Defensive Driving Techniques It's About Space

Defensive Driving Techniques It's About Space



There are a​ lot of​ different aspects to​ defensive driving techniques, but a​ key feature is​ to​ create and​ maintain​ space around your​ vehicle. After all, it's difficult to​ come into contact with another vehicle, or​ some other object, if​ you​ constantly maintain​ adequate space around your​ vehicle.

USE THE "TWO-SECOND-PLUS RULE"

Use defensive driving techniques to​ create space around your​ vehicle. Never allow yourself to​ get "boxed in" by other vehicles. Adequate space creates enough reaction​ and​ braking time to​ help you​ avoid a​ collision.

One of​ the key aspects of​ creating space is​ to​ follow the vehicle in​ front of​ you​ at​ a​ distance of​ at​ LEAST two seconds. you​ achieve this​ by watching as​ the vehicle ahead passes some object such as​ a​ sign on​ the side of​ the road, or​ a​ mark on​ the road surface—then count "one-thousand-one, one-thousand-two." if​ you​ pass your​ chosen spot before reaching "two," you're too close and​ should slow down slightly, repeat the count and​ get the space you​ need!

Avoid being tailgated, or​ having other vehicles encroach on​ your​ space. Employ your​ defensive driving techniques by changing lanes, or​ adjusting your​ speed to​ enable tailgaters to​ pass.

Even following at​ two seconds distance, you​ must be alert to​ respond quickly, but you​ should have enough margin​ under normal circumstances.

Sometimes two seconds' space may not be sufficient. Leave more space when you​ can when following a​ vehicle different to​ yours, such as​ a​ motorcycle or​ truck. Motorcycles can usually stop faster than you​ can in​ a​ car, and​ large trucks impede your​ vision, which can cause you​ not to​ see hazards until too late. you​ need to​ monitor this​ aspect of​ your​ defensive driving technique to​ take into account the characteristics of​ the vehicles near you. if​ in​ doubt, it's better to​ allow a​ bit more space than normal.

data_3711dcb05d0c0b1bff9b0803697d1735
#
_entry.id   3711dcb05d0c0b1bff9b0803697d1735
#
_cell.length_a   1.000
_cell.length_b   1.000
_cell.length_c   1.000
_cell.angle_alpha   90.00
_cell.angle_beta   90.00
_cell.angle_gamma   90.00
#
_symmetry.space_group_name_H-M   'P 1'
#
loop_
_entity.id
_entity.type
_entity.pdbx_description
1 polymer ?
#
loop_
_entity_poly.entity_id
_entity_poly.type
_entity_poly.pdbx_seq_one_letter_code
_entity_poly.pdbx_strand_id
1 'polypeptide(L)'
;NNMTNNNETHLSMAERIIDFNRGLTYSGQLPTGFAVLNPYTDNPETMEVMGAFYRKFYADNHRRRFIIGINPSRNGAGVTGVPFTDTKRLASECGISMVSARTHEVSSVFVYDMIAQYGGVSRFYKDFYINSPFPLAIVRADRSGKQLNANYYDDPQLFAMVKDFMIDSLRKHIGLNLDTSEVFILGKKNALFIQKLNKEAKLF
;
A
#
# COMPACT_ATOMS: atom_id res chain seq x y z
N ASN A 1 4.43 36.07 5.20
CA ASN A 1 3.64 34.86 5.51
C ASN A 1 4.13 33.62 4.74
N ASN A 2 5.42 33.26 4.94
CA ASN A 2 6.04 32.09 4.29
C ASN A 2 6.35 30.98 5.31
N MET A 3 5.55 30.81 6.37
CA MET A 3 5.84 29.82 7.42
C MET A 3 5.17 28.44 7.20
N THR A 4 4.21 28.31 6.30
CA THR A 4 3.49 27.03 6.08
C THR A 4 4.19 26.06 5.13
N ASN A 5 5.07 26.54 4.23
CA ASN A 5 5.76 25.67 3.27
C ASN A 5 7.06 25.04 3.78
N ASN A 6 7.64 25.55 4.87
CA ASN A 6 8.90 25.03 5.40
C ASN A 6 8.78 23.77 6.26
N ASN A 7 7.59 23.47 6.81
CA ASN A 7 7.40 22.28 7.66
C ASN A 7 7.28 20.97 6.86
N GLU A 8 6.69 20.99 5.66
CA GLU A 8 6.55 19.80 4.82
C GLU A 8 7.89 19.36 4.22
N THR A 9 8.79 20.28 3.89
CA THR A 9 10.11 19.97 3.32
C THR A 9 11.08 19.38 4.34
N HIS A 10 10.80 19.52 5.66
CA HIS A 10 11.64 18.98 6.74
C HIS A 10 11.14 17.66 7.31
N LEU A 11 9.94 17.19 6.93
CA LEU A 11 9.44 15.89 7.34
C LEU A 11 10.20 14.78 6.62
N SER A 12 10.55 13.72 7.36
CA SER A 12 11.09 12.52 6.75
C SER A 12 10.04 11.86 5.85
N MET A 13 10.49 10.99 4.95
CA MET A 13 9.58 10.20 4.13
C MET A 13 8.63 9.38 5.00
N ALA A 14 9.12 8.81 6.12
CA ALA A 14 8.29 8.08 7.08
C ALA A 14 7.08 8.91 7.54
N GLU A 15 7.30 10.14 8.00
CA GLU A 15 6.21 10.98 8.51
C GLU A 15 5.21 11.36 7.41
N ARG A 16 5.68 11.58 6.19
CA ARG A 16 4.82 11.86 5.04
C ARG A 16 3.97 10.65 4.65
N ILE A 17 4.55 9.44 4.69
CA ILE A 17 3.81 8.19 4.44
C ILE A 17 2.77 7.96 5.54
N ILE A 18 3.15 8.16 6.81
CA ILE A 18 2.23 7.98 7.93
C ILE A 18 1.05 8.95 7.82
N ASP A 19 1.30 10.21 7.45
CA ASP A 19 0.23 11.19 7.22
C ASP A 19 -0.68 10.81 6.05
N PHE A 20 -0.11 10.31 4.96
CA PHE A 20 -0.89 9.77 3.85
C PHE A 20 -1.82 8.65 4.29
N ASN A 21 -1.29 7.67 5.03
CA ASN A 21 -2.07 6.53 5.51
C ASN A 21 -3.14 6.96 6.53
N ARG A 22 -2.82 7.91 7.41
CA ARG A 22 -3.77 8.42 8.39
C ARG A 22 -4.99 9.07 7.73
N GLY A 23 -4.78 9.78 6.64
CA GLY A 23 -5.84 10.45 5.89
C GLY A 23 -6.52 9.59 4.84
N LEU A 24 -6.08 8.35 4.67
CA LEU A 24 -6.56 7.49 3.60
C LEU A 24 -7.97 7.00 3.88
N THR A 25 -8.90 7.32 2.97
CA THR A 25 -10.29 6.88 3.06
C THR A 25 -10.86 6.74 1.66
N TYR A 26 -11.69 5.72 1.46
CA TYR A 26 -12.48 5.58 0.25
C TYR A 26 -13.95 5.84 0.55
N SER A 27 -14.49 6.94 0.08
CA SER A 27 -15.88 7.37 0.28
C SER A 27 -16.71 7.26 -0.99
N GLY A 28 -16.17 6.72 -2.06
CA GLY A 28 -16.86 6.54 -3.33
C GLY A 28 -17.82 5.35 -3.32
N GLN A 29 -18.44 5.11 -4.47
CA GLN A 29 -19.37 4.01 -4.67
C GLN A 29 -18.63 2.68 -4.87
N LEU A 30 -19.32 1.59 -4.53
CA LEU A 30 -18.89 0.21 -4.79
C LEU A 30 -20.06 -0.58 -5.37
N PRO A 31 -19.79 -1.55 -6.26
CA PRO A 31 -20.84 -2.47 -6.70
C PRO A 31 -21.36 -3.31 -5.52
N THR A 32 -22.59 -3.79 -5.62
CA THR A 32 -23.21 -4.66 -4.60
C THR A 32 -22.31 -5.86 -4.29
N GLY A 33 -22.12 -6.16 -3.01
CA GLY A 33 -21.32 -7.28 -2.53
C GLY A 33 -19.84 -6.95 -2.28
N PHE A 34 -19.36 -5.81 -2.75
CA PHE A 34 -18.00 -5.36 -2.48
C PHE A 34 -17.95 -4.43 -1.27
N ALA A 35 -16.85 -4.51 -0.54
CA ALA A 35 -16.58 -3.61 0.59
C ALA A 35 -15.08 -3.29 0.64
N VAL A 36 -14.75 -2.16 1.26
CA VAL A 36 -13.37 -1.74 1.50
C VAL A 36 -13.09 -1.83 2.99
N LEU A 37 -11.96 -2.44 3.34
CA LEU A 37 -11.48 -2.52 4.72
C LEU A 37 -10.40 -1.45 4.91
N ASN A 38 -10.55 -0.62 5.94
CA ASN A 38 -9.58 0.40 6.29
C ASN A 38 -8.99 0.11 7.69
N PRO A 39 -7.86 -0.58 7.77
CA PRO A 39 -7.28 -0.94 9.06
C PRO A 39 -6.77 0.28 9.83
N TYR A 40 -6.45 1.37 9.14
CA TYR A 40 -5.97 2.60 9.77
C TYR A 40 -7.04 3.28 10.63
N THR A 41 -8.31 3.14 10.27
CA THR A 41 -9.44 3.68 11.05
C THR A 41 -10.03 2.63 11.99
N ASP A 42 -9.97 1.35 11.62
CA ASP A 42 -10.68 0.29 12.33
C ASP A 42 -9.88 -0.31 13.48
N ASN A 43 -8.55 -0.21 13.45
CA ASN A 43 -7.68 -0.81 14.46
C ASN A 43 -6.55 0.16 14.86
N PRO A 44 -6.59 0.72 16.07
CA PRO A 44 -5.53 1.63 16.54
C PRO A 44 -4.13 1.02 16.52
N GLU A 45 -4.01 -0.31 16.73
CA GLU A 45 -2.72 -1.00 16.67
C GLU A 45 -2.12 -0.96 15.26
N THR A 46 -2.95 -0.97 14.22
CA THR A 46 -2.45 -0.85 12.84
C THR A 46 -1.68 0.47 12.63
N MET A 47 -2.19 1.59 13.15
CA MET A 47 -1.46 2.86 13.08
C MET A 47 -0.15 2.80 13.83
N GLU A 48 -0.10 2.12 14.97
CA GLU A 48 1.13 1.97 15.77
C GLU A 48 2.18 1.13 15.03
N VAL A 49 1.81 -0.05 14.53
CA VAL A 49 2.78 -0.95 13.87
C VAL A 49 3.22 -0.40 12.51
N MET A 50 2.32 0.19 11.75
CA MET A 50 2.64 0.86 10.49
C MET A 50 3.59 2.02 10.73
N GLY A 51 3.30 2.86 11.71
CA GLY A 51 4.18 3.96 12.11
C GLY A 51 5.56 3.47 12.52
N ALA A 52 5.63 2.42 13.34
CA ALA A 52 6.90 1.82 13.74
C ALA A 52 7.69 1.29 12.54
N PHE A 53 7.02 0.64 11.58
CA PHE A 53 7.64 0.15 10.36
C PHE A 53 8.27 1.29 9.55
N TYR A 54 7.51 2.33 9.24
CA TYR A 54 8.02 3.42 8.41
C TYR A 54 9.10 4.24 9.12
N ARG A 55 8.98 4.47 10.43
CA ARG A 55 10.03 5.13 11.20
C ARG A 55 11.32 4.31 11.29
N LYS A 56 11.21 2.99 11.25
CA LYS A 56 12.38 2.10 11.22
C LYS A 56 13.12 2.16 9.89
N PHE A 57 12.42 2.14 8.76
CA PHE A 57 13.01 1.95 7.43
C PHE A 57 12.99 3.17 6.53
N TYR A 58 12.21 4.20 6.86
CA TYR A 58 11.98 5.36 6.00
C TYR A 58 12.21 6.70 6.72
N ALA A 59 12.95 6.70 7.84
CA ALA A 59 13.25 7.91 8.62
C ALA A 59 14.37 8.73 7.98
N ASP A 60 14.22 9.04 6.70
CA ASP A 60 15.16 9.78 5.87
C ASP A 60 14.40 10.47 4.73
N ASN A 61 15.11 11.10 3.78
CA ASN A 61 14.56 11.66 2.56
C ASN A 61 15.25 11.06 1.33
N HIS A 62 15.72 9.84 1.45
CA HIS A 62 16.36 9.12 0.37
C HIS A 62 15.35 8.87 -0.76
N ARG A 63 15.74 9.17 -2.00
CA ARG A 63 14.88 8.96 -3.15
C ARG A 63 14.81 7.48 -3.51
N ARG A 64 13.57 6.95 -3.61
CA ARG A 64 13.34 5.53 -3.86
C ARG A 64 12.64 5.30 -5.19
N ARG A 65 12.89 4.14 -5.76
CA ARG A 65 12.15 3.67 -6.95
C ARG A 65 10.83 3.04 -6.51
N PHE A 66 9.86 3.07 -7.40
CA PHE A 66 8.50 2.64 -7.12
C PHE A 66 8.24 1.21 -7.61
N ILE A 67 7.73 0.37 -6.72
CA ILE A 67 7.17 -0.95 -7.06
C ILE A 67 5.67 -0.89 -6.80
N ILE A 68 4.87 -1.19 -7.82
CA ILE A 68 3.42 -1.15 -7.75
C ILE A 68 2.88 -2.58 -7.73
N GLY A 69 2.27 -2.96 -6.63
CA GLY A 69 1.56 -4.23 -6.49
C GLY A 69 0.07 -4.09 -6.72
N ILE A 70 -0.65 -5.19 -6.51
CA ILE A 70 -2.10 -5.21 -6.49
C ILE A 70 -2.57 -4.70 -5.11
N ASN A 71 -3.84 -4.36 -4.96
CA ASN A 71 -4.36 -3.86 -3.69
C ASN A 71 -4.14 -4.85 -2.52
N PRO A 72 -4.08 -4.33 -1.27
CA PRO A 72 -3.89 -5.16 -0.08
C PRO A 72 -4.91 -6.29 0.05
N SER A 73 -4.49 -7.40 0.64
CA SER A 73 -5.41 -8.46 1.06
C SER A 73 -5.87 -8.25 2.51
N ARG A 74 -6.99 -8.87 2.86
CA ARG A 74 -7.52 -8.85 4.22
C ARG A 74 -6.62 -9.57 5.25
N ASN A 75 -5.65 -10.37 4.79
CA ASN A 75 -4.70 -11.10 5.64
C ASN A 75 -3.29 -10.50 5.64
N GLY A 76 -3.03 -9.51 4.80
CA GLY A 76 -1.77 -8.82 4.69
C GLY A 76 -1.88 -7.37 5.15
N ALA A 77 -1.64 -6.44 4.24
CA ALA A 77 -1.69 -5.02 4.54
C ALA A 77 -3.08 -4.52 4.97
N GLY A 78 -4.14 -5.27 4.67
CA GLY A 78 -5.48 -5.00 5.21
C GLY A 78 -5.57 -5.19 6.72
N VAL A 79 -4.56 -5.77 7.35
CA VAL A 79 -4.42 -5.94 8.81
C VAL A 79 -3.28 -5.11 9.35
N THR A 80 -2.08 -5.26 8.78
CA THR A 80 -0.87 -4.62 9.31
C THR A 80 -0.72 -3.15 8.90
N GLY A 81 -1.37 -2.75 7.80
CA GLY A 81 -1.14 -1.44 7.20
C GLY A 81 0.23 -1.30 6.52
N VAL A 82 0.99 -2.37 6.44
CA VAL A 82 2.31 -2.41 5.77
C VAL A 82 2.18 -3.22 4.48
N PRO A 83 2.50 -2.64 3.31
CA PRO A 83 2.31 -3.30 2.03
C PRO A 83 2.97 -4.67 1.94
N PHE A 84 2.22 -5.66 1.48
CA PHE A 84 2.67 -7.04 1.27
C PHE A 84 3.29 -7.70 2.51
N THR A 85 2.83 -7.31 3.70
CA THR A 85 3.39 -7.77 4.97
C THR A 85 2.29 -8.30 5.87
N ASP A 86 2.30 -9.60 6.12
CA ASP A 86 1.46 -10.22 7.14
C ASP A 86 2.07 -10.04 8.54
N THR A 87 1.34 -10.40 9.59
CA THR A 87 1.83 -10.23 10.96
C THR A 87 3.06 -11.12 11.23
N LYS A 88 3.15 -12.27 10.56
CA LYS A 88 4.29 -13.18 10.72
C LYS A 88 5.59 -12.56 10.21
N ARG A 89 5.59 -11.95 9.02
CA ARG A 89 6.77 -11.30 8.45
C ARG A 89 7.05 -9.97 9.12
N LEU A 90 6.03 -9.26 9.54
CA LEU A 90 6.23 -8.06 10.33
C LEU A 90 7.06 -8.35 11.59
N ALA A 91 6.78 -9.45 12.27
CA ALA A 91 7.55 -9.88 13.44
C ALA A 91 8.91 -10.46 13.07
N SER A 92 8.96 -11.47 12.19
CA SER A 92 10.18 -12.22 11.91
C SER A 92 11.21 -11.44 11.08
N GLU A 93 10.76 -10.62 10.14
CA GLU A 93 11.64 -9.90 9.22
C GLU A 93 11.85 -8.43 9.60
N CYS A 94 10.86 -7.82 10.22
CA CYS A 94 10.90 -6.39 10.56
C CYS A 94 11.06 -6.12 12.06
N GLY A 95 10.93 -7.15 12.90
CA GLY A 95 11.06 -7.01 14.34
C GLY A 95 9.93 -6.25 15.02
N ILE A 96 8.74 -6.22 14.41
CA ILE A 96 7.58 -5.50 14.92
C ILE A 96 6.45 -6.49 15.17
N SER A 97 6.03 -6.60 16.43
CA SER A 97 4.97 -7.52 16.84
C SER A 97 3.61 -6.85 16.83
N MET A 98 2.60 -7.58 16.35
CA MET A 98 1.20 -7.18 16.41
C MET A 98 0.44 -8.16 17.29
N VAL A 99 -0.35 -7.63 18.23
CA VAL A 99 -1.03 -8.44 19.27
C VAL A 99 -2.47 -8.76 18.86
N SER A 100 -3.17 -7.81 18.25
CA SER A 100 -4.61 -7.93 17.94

Allow extra space when travelling on​ a​ loose, or​ slippery road surface as​ your​ stopping distance may be longer than normal.

Be aware of​ the vehicles next to​ your​ vehicle in​ other lanes and​ try to​ adjust your​ speed to​ keep your​ vehicle "in​ the open", with no vehicles on​ either side. Be very wary if​ you​ become surrounded by vehicles in​ a​ moving “pack”. Use your​ defensive driving techniques to​ negotiate yourself into a​ space between packs, so you​ have clear lanes on​ both sides. (this​ is​ absolutely vital for​ motorcyclists!)

Even when you​ are stationary, such as​ at​ a​ red light, you​ need to​ leave adeqaute space between you​ and​ the vehicle in​ front. Leave enough room so you​ can escape if​ the car in​ front of​ you​ doesn't move, or​ if​ you​ need to​ move away from danger approaching from behind. Make sure you​ can see the rear tires of​ the vehicle in​ front of​ you​ where they touch the road. this​ will give you​ sufficient room to​ negotiate around when necessary.

When driving remember to​ use your​ defensive driving techniques to​ give yourself some space and​ avoid unwanted contact with other vehicles.




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